I've had the same thought processes on this subject myself. I've gotten the impression that the volume of fresh, or raw, wood in relation to the size of the fire is what's important. Little chunks, like plain ol' rubber ball size, in a UDS or small cheapie offset--like my Brinkmann S'n'P, don't seem to produce the thick white smoke so bad. If one has a large smoker, like the DPs, with a fairly large "oven", or cooking chamber, and a similarly large firebox, then a split isn't so big compared to the "furnace". At least, that's how I've wound up wrapping my head around this conundrum.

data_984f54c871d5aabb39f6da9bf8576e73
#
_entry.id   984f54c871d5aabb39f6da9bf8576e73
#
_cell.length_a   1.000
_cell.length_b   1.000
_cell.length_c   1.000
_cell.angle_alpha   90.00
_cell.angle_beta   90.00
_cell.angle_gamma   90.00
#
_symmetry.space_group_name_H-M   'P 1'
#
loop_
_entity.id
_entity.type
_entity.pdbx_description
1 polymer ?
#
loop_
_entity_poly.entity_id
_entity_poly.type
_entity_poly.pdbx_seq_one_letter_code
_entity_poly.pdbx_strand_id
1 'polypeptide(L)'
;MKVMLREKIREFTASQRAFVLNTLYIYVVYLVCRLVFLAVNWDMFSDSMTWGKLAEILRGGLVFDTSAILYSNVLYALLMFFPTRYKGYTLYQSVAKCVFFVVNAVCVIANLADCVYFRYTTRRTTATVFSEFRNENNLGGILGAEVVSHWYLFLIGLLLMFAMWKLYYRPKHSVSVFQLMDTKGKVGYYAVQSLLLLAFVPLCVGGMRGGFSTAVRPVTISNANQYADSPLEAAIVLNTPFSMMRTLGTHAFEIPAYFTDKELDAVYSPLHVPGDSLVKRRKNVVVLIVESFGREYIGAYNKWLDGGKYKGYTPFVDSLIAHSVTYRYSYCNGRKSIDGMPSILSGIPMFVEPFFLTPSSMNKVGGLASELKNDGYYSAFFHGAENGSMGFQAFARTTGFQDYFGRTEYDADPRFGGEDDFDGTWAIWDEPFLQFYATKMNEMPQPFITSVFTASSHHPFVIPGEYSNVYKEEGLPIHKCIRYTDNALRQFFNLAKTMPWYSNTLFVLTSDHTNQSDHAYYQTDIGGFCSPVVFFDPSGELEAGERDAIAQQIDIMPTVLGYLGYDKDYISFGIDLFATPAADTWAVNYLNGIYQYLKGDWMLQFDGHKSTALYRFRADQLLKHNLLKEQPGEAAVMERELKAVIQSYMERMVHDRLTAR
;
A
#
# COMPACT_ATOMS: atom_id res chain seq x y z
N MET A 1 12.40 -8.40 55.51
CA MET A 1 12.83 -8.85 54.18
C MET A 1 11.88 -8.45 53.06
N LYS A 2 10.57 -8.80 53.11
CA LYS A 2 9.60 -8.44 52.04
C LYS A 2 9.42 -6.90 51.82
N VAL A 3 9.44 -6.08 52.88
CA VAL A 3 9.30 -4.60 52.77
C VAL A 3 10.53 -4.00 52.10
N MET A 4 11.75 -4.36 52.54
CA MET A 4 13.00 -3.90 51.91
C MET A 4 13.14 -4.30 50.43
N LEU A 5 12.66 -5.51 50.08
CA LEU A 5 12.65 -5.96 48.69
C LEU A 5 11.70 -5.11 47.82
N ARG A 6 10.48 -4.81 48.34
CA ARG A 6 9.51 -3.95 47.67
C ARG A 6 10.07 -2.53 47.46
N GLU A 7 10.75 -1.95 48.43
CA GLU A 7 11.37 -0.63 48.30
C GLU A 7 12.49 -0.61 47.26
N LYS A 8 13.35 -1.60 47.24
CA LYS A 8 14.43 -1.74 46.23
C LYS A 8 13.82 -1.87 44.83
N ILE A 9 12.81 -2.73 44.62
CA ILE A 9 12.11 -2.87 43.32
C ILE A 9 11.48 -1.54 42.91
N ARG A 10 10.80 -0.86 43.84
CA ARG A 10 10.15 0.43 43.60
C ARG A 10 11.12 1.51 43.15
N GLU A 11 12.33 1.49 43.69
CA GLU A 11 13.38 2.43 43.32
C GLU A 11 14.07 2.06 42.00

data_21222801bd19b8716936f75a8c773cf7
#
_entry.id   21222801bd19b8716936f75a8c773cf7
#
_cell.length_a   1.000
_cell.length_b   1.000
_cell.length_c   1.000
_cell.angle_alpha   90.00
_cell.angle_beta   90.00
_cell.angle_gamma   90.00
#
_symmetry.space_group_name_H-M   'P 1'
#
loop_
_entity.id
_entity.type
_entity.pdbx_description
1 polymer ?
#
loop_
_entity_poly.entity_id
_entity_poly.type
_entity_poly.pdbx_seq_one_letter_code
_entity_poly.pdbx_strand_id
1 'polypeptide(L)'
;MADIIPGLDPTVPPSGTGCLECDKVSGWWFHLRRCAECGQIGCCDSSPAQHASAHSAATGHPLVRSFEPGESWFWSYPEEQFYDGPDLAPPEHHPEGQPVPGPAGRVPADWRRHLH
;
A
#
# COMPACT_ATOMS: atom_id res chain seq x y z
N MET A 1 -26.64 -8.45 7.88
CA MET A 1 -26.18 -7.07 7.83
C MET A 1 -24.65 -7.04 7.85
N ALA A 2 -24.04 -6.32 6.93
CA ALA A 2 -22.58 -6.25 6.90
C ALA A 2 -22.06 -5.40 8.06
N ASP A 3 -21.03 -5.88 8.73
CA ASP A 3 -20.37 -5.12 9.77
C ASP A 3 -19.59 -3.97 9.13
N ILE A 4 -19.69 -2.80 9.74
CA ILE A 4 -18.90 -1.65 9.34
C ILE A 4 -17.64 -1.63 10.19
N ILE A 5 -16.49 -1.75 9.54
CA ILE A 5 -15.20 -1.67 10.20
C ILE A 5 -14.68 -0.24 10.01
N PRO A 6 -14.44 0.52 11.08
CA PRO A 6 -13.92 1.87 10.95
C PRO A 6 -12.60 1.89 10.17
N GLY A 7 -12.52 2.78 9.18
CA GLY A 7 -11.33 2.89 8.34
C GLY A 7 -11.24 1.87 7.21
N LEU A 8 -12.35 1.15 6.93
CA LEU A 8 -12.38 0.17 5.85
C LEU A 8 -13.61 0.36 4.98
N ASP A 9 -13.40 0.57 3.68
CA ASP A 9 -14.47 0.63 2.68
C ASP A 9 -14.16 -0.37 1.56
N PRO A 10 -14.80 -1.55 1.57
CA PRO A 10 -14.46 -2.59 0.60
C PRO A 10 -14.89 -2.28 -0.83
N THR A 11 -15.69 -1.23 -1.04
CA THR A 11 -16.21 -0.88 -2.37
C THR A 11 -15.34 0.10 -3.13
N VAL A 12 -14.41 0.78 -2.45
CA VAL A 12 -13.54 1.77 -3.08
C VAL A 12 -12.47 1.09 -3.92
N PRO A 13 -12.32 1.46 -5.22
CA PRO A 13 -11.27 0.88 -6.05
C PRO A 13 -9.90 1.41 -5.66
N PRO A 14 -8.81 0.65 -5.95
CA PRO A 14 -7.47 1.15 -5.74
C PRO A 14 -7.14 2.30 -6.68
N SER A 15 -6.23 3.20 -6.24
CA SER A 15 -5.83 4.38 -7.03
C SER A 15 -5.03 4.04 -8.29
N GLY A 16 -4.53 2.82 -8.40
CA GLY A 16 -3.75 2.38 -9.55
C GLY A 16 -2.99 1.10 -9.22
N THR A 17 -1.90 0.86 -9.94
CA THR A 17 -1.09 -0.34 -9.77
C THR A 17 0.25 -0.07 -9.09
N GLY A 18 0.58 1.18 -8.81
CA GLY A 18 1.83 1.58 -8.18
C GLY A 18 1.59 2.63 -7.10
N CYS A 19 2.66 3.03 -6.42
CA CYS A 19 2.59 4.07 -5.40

The other thing I've seen on a Q post somewhere, is that flaming logs are preferable to smoldering logs. Those larger offsets/pits can support flaming better. I keep thinking about trying out my Brinkmann with a flaming fire of logs, to see what the temperature does. Now that I have 3 thermometers, and extra wood in the form of oak and mesquite that I likely won't use as flavor wood, I may just try that.